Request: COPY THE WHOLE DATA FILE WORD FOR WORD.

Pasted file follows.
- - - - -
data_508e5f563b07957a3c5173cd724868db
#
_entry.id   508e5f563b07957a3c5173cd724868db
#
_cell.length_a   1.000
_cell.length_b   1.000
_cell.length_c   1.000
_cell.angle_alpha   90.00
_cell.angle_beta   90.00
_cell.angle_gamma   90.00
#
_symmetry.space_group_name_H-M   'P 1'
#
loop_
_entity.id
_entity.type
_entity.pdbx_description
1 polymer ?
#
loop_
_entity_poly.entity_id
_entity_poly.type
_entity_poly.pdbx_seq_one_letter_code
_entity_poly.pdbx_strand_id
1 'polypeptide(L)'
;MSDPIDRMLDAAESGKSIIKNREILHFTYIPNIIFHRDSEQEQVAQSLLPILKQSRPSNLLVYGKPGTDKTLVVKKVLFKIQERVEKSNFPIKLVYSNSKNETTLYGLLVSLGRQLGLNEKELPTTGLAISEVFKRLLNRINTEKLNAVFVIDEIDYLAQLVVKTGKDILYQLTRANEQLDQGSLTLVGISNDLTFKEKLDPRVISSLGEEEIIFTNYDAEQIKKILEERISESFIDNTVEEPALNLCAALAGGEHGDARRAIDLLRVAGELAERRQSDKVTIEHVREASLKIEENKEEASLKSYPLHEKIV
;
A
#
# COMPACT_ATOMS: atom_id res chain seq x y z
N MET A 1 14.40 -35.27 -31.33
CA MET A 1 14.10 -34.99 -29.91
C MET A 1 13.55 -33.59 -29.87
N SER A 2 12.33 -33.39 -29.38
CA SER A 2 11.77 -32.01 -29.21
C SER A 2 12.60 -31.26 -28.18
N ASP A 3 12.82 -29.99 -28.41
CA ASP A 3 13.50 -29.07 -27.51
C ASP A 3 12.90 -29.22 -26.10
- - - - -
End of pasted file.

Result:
data_508e5f563b07957a3c5173cd724868db
#
_entry.id   508e5f563b07957a3c5173cd724868db
#
_cell.length_a   1.000
_cell.length_b   1.000
_cell.length_c   1.000
_cell.angle_alpha   90.00
_cell.angle_beta   90.00
_cell.angle_gamma   90.00
#
_symmetry.space_group_name_H-M   'P 1'
#
loop_
_entity.id
_entity.type
_entity.pdbx_description
1 polymer ?
#
loop_
_entity_poly.entity_id
_entity_poly.type
_entity_poly.pdbx_seq_one_letter_code
_entity_poly.pdbx_strand_id
1 'polypeptide(L)'
;MSDPIDRMLDAAESGKSIIKNREILHFTYIPNIIFHRDSEQEQVAQSLLPILKQSRPSNLLVYGKPGTDKTLVVKKVLFKIQERVEKSNFPIKLVYSNSKNETTLYGLLVSLGRQLGLNEKELPTTGLAISEVFKRLLNRINTEKLNAVFVIDEIDYLAQLVVKTGKDILYQLTRANEQLDQGSLTLVGISNDLTFKEKLDPRVISSLGEEEIIFTNYDAEQIKKILEERISESFIDNTVEEPALNLCAALAGGEHGDARRAIDLLRVAGELAERRQSDKVTIEHVREASLKIEENKEEASLKSYPLHEKIV
;
A
#
# COMPACT_ATOMS: atom_id res chain seq x y z
N MET A 1 14.40 -35.27 -31.33
CA MET A 1 14.10 -34.99 -29.91
C MET A 1 13.55 -33.59 -29.87
N SER A 2 12.33 -33.39 -29.38
CA SER A 2 11.77 -32.01 -29.21
C SER A 2 12.60 -31.26 -28.18
N ASP A 3 12.82 -29.99 -28.41
CA ASP A 3 13.50 -29.07 -27.51
C ASP A 3 12.90 -29.22 -26.10